|a game by||Point of View, Inc.|
|Editor Rating:||7.3/10, based on 2 reviews|
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The truth is finally out... Sushi loves to bowl. Brunswick Bowling is one of the rare games to feature the real bowlers we've come to know from Saturday-afternoon telecasts. It also features the real tournament names and bowling lanes that the high rollers play on. The graphics are good for a bowling game, but subpar compared to other titles. Character models are animated well and show good resemblances to the pro bowlers. The backbone of any bowling simulation is the physics of the ball in relation to the lane, in relation to the pins, etc. Fortunately, Brunswick does a great job at this and features some of the most reliable ball spins ever seen in a bowling title. Put simply, the balls react in a very realistic manner. The achilles heal of many bowling games (including Brunswick) is the "easy strike" syndrome. There are definitely ways to always get strikes and the CPU doesn't do enough to make it hard on you. There are other annoying gaffs like the unnatural delay between you throwing the ball and the sound of it hitting the lane. It would be nice if there were some variations in the crowd cheers as well. I would say that this is the best bowling game available on the PlayStation, but considering that there's only one other bowling game out there, that woulcn't be saying much.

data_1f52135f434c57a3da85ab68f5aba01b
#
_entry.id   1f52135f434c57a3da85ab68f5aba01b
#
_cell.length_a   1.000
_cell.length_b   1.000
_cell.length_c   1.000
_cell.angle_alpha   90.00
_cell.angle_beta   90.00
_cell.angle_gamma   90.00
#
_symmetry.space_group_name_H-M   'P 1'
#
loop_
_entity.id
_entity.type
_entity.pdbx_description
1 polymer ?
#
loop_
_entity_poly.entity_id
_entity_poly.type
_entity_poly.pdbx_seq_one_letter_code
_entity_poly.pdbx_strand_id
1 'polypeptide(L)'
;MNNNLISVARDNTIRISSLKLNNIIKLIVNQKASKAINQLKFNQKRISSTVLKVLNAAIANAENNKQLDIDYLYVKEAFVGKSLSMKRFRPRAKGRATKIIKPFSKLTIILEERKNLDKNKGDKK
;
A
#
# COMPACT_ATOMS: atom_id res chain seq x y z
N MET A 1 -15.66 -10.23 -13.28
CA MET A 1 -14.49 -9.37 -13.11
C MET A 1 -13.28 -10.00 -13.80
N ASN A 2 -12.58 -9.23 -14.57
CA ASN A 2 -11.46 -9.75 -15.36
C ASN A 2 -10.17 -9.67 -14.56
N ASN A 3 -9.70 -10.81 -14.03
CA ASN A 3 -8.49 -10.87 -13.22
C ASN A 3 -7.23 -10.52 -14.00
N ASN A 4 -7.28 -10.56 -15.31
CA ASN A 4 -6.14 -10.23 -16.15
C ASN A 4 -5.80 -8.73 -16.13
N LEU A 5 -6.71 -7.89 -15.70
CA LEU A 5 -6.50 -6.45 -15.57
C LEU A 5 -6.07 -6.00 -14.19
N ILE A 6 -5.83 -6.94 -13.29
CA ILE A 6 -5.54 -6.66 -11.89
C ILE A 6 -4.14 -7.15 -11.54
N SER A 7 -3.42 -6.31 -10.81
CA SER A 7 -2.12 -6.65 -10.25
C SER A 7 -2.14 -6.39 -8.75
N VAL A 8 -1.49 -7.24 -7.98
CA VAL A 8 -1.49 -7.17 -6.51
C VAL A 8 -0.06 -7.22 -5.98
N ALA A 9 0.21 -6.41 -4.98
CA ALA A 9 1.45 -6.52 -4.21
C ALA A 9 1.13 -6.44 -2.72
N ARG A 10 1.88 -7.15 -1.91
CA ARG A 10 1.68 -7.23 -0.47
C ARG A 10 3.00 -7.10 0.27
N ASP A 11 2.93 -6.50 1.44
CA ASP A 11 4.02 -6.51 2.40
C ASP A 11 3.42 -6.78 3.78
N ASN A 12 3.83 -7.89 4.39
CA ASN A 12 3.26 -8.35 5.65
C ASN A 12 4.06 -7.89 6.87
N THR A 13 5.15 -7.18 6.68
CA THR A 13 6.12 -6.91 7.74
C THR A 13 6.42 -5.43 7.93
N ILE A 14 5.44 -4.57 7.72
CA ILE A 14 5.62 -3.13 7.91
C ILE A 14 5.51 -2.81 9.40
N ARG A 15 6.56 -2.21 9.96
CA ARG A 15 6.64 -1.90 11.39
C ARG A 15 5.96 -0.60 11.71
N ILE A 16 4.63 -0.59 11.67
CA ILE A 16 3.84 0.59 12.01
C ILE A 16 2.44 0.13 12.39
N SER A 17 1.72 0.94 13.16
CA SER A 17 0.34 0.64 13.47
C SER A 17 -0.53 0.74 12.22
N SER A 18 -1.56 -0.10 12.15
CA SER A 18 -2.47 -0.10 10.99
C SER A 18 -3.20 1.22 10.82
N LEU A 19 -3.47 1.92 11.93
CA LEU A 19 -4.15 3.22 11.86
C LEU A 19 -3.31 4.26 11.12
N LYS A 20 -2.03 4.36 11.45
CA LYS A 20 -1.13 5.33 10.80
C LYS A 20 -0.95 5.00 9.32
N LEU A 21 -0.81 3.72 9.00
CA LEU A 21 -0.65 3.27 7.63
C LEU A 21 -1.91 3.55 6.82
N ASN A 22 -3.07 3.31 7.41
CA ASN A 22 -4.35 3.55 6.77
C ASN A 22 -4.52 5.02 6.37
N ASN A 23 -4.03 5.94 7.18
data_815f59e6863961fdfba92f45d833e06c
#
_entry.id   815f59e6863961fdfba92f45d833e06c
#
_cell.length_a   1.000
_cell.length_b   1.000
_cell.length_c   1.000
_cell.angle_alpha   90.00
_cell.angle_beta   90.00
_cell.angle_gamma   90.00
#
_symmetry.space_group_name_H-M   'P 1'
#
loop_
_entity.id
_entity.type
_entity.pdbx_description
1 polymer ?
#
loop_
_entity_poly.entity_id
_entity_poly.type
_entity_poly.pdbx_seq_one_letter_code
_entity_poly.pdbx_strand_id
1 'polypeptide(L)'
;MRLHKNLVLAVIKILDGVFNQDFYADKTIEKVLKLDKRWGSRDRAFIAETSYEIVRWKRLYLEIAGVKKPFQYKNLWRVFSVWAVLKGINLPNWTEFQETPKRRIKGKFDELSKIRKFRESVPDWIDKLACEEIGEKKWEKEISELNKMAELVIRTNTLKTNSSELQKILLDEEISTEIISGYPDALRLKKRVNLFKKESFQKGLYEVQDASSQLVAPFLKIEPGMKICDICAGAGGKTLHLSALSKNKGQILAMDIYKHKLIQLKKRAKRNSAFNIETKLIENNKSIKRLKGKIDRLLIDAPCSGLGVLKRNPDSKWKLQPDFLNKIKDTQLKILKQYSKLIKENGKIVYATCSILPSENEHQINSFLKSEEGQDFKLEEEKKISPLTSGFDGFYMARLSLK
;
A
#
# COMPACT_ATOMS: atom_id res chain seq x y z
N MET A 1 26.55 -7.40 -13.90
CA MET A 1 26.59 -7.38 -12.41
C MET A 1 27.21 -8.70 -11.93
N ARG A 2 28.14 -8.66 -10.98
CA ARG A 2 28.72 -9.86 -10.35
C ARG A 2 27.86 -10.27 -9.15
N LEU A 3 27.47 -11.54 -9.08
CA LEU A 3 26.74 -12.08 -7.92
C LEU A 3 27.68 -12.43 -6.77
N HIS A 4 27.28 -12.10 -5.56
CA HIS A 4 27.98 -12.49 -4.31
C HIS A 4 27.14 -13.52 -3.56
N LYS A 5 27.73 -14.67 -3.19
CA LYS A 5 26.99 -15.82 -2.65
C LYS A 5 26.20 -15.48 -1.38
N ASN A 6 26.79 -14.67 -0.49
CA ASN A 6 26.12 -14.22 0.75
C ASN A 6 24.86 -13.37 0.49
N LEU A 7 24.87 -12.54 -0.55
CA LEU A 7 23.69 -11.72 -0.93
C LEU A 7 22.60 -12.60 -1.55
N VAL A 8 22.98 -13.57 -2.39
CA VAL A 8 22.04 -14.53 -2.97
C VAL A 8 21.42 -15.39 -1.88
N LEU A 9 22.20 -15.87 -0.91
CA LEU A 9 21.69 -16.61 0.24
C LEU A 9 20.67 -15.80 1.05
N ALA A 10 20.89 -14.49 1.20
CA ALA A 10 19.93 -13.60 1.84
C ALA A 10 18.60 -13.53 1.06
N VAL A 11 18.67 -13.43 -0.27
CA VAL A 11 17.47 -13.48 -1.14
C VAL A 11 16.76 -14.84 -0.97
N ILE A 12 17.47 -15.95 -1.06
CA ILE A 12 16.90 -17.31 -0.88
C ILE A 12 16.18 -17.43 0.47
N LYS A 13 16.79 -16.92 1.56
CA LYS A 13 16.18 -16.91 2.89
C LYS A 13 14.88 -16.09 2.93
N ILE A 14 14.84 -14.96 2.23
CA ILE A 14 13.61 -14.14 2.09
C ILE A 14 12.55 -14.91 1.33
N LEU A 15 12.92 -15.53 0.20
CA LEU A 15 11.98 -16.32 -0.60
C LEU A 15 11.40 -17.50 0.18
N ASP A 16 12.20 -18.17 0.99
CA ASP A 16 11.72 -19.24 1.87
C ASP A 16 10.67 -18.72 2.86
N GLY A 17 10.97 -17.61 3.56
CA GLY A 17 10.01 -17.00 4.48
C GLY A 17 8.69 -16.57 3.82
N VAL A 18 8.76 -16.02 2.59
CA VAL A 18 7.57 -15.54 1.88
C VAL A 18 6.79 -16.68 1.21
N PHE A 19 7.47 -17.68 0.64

Bowling--it's a weird sport. So I guess it's OK that Brunswick Bowling is kind of a weird game. Why? It's just strange how serious this game takes itself with the different balls, oil patterns and such. Graphically, it's decent but nothing special, and the same goes for the music. The physics seem a little screwy on the ball. Overall, it's a little sloppy design-wise but it gets the point across. Go for it if you're into bowling.
If you've been looking for a desperately easy bowling sim with washed-out graphics, sub-par physics and very little replay value, then you've come to the right place. Everything about this game is so vanilla you just have to laugh at it. Why would anybody (especially gamers) want to play a bowling game that strives to be serious? But then again, it wouldn't matter how they present it, the weak gameplay would kill it anyway.
The toughest area to tackle in a bowling game is obviously the physics model. In this aspect, Brunswick Bowling rocks. The ball and pins move so realistically, you'd think you could improve your real-life scores by practicing on your PS. But realism doesn't translate into excitement. You might pull Brunswick out to play a quick hit here and there (like Solitaire on the PC), but don't expect something you can play for hours on end.
Download Brunswick Bowling
Although not the first on the lane, Brunswick Circuit Pro Bowling has enough features to make it worthy of a frame or two of your attention. Equipped with the Brunswick name and license, BCPB allows up to six players to choose from either 13 top Brunswick Pro bowlers or to create their own player to bowl in six play modes that feature authentic Brunswick rules, equipment, and structure. The graphics, animation, and sound are standard but efficient in capturing the essence of the game--after all, it's just bowling. What's crucial is the very smooth interface, which makes this an easy game to just pick up and play. Yet, it also retains enough details and mechanics to intrigue tenpin diehards. If you haven't bowled on your PlayStation before, this game's worth the lane fee.
- Make use of a hook to cover splits.
- Depending on which arm you bowl with, always aim for the same side of the center pin in the first frame.